Linda Arndt ~ Canine Nutritional Consultant

My Dog Is A Picky Eater

My dog won’t eat...

  • My dog is too thin.
  • My dog has loose stools.
  • My dog has smelly stools.
  • My dog has bad breathe
  • My dog has bad gas.
  • My dog eats grass all the time and vomits

There are several reasons for a dog to go off feed, hormones (females coming into season or false pregnancy), male between 12 - 18 months - those teenage stages, but the biggest culprit for poor eaters is something called Giardia.

Before you do one more thing, if one or any of these symptoms are a problem for your pet, then you must have it checked for Giardia. The vet MUST take a sample from the dog and run a very specific test for this protozoa. Not all vets are familiar with Giardia and are accurately the slide sample, so that means it may take more than one opinion to rule out Giardia. I can honestly say the bulk of the emails I receive are for help for these problems and they are Giardia based.

No, I do not recommended the vaccine for Giardia…they get enough vaccines as it is so I will not suggest that route. Instead I offer this information for you and your vet. Do this first before you spend a ton of money on testing. Of course it is wise to run a regular stool check as well to rule out worms.

Giardia - this is a waterborne protozoa (a parasite, but not a worm) which is VERY difficult to detect. Only at certain cycles will the cysts be noticeable in the stool. To test for this you need to use You also have to have the vet go up inside with a loop and get a fresh/warm sample of stool in order to get an accurate reading. Even if the dog shows up as negative and the dog exhibits any of these symptoms, you need to discuss with your vet the necessity to treat for Giardia, in order to rule out any infestation.

Anytime you have a dog that will not gain weight, is on/off their feed and/or with intermittent loose stools or diarrhea, you should check for Giardia first, before you start running up vet bills looking for other health problems. Sometimes these dogs will not eat, because Giardia causes such stomach upset and severe cramping. It is because of this, they will often graze on grasses excessively.

Giardia is a very big problem, one that goes undetected by most veterinarians. Carol Turkington writes, "Once an infestation of Giardia, it often reoccurs. Giardia is spread by food or water contaminated by the Giardia protozoan organism found in the intestinal tract and feces. When the cysts are ingested, the stomach acid degrades the cysts and releases the active parasite into the body. Once within the body, the parasites cling to the lining of the small intestine, reproduce, and are swept into the fecal stream. As the liquid content of the bowel dries up, the parasites form cysts, which are then passed in the feces. Once excreted, the cysts can survive in water for more than three months. The parasite is spread further by direct fecal-oral contamination, such as can occur if food is prepared without adequate hand-washing, or by ingesting the cysts in water or food.

Turkington goes on to state, "Diagnosis can be difficult because it can be easy to overlook the presence of the Giardia cysts during a routine inspection of a stool specimen. In the past, the condition has been diagnosed by examining three stool samples for the presence of the parasites. However, because the organism is shed in some stool samples and not others, the infection may not be discovered using this method. A newer, more accurate method of diagnosing the condition is the enzyme-linked immunosorbent assay (ELISA) that detects cysts and antigen in stool, and is approximately 90% accurate. While slightly more expensive, it only needs to be done once and is therefore less expensive overall than the earlier test."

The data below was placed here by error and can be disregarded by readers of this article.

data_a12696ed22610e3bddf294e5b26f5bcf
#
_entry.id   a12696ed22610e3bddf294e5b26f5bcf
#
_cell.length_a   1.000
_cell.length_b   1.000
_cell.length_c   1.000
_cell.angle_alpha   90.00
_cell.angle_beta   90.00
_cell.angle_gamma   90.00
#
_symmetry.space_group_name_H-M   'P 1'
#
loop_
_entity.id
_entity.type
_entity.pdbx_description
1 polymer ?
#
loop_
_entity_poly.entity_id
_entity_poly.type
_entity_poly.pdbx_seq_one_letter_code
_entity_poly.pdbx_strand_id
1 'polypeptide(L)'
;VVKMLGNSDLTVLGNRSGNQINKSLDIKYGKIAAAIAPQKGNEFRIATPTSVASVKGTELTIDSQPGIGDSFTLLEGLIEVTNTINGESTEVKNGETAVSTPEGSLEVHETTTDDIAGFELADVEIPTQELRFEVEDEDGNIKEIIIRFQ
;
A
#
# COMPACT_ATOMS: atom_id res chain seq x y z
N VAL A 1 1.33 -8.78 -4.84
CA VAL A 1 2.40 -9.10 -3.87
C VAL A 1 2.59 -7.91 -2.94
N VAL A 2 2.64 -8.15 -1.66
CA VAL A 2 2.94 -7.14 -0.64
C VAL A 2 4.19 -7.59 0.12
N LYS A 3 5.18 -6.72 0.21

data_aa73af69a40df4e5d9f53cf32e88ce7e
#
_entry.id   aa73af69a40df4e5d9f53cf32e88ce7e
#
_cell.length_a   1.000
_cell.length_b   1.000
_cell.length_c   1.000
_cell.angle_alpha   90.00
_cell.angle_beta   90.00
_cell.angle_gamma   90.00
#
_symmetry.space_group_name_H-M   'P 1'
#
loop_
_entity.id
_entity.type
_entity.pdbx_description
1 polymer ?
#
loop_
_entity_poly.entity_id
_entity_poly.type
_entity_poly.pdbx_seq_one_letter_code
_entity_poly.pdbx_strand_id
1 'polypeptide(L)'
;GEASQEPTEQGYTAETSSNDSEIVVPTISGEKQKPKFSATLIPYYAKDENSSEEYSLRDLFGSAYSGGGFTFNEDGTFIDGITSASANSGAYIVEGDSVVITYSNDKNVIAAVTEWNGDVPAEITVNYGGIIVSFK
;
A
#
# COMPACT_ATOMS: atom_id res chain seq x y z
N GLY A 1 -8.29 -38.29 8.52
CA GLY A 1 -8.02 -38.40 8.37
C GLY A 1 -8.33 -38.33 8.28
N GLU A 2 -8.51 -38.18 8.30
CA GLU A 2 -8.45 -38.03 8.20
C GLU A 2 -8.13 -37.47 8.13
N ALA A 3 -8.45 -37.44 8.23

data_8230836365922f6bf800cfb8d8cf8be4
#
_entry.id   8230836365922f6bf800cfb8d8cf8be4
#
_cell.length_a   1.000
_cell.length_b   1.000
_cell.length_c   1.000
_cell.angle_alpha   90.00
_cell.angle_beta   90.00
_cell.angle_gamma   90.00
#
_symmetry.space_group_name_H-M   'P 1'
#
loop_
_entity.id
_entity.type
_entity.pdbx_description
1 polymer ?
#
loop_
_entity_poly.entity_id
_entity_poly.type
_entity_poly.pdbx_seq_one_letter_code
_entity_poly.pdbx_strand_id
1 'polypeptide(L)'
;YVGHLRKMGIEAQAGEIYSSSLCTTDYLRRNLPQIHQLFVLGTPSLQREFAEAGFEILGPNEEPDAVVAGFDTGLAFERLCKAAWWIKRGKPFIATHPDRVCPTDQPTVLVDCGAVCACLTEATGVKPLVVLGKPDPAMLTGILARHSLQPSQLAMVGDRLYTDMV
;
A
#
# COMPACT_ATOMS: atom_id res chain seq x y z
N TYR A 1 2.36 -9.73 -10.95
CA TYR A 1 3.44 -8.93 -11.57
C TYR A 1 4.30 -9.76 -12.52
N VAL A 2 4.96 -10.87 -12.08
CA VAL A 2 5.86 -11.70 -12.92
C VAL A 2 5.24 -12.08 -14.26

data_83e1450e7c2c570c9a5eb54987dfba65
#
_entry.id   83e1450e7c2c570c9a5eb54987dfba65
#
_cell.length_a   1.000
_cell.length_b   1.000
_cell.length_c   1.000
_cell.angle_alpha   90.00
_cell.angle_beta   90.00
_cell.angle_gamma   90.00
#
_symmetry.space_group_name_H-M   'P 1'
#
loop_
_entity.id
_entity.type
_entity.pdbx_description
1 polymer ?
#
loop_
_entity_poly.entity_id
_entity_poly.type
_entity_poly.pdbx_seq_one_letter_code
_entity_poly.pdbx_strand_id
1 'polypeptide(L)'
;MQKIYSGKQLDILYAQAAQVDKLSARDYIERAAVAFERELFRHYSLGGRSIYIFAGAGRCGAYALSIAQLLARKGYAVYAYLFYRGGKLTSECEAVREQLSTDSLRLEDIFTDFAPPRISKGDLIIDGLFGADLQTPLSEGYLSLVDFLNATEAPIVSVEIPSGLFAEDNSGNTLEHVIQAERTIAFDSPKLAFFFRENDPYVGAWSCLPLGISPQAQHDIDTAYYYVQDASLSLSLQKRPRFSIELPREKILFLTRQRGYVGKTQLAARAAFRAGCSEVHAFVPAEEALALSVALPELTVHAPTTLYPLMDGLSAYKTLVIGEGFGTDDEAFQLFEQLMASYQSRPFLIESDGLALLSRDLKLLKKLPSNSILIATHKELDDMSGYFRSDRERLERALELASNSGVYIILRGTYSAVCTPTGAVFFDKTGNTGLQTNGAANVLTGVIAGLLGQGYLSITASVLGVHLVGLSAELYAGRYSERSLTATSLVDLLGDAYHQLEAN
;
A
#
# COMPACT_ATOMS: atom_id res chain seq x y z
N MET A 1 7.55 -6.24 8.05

Generally, Flagyll, Metronidazole and Panacur are often used for Giardia, and repeated again in 2 weeks if the symptoms have not subsided. There are other things you can do to make the gut an uninviting place for Giardia proliferate.
In addition to antibiotic treatment and can be done at the same time.

  • Oxydrops
  • BacPacPlus - Fortified with Yucca
  • MSM - nutritional sulfur

There is now a Giardia Support Kit Available through


It is a safe, stable, inorganic, liquid compound that has demonstrated efficacy as a bactericidal, fungicidal and virucidal agent. It operates in two ways, first it enhances the immune system and second it releases slowly and oxidizes, cleaning toxins from the body. OXYDROPS acts on the organism at cellular level with no unwanted side effects. If you are going to use raw meat in your dogs diet it is very important to use the OXYDROPS, to help prevent any pathogens and Giardia protozoa.

Use Oxydrops diluted in water, and poured over their food. If they will not eat, then take the recommended dosage, DILUTE IT IN SOME WATER and use a small syringe (minus the needle) and place in the side of their mouth so they will drink it. Do NOT squirt down their throat and cause aspiration pneumonia. It is important to always dilute the OXYDROPS.

Also - if your water source comes from a well, I recommend at least 5 - 10 drops daily to a large bucket of water for decontamination. This will help once they are cleaned out from the Giardia.

Oxydrops can also be used topically or as a colonic when needed, see guidelines below.To order contact: